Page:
Local Modulation of Electrical Transport in 2D Layered Materials Induced by Electron Beam Irradiation

Chih Pin Lin, Po Chun Chen, Jyun Hong Huang, Ching Ting Lin, Ding Wang, Wei Ting Lin, Chun Cheng Cheng, Chun Jung Su, Yann Wen Lan, Tuo Hung Hou

Research output: Contribution to journalArticlepeer-review

6 Citations (Scopus)

Abstract

Effective doping techniques that precisely and locally control the conductivity and carrier polarity, i.e., electron (n-type) or hole (p-type), play a vital role in the remarkable success of Si-based technology and thus are critical for developing useful devices based on two-dimensional layered transition-metal dichalcogenides (TMDs). In contrast to the previous approaches based on either chemical doping or phase transition that requires complex chemicals or a high thermal budget and shows limited tunability and reliability, we propose a simple yet effective electron-beam irradiation (EBI) technique as an alternative for facilitating polarity transformation and transport modulation in selected regions. The EBI process may generate a precise amount of native chalcogen defects in both MoS2 and MoTe2 by controlling the EBI dosage. First-principles simulations support that the presence of native chalcogen vacancies may substantially reduce the band gaps of TMDs. In MoTe2, the progressive evolution of p-type conduction, n-type conduction, to metallic-like conduction can be observed with increasing EBI dosage. The high conductivity of metallic-like MoTe2 induced by EBI is comparable to that in a metallic 1T′-MoTe2, demonstrating the ability to selectively form extremely conductive regions in semiconducting TMDs. The proposed EBI technique could be potentially applied to a wide range of layered TMDs and facilitate the development of high-performance TMD-based devices in the future.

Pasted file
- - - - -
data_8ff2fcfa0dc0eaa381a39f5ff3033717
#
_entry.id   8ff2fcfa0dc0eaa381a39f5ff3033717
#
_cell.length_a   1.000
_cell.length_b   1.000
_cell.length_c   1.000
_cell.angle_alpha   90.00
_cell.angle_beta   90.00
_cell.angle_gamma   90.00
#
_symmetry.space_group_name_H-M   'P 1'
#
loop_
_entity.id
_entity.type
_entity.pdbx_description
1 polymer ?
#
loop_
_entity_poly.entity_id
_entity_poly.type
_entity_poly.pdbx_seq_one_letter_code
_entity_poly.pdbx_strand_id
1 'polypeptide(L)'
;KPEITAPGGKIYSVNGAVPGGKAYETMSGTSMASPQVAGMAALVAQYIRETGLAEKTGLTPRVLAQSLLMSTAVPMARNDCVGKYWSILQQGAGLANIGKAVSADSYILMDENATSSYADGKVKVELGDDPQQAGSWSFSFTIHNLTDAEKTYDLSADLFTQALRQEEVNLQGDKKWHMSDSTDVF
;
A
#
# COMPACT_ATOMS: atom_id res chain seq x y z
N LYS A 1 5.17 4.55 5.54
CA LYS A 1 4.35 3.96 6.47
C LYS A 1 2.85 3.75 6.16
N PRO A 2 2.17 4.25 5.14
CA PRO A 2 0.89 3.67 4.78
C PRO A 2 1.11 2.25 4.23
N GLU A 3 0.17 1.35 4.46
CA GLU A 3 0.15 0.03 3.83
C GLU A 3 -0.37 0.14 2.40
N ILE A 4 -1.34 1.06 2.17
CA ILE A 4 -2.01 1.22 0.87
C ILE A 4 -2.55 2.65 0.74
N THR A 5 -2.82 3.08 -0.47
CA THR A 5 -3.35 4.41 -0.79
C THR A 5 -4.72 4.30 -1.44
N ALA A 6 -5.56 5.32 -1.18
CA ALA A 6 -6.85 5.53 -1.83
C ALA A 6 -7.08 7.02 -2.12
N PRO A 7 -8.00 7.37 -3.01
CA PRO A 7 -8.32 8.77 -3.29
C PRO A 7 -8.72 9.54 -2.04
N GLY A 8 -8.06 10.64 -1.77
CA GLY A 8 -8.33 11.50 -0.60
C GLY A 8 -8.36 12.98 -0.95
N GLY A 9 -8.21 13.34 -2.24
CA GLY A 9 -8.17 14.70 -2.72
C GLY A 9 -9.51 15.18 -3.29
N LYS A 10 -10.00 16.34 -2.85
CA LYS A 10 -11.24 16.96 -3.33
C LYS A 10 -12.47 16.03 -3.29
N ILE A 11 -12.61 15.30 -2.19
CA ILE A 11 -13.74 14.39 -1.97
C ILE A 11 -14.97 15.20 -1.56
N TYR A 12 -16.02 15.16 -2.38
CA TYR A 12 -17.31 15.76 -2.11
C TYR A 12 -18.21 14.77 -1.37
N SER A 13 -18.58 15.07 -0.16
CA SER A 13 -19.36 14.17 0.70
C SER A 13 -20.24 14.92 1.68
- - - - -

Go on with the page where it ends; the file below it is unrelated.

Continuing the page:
Original languageEnglish
Pages (from-to)684-691
Number of pages8
JournalACS Applied Electronic Materials
Volume1
Issue number5
DOIs
Publication statusPublished - 2019 May 28

Keywords

  • chalcogen vacancy
  • defect generation
  • electrical transport
  • electron-beam irradiation
  • transition-metal dichalcogenide

ASJC Scopus subject areas

  • Electronic, Optical and Magnetic Materials
  • Electrochemistry
  • Materials Chemistry

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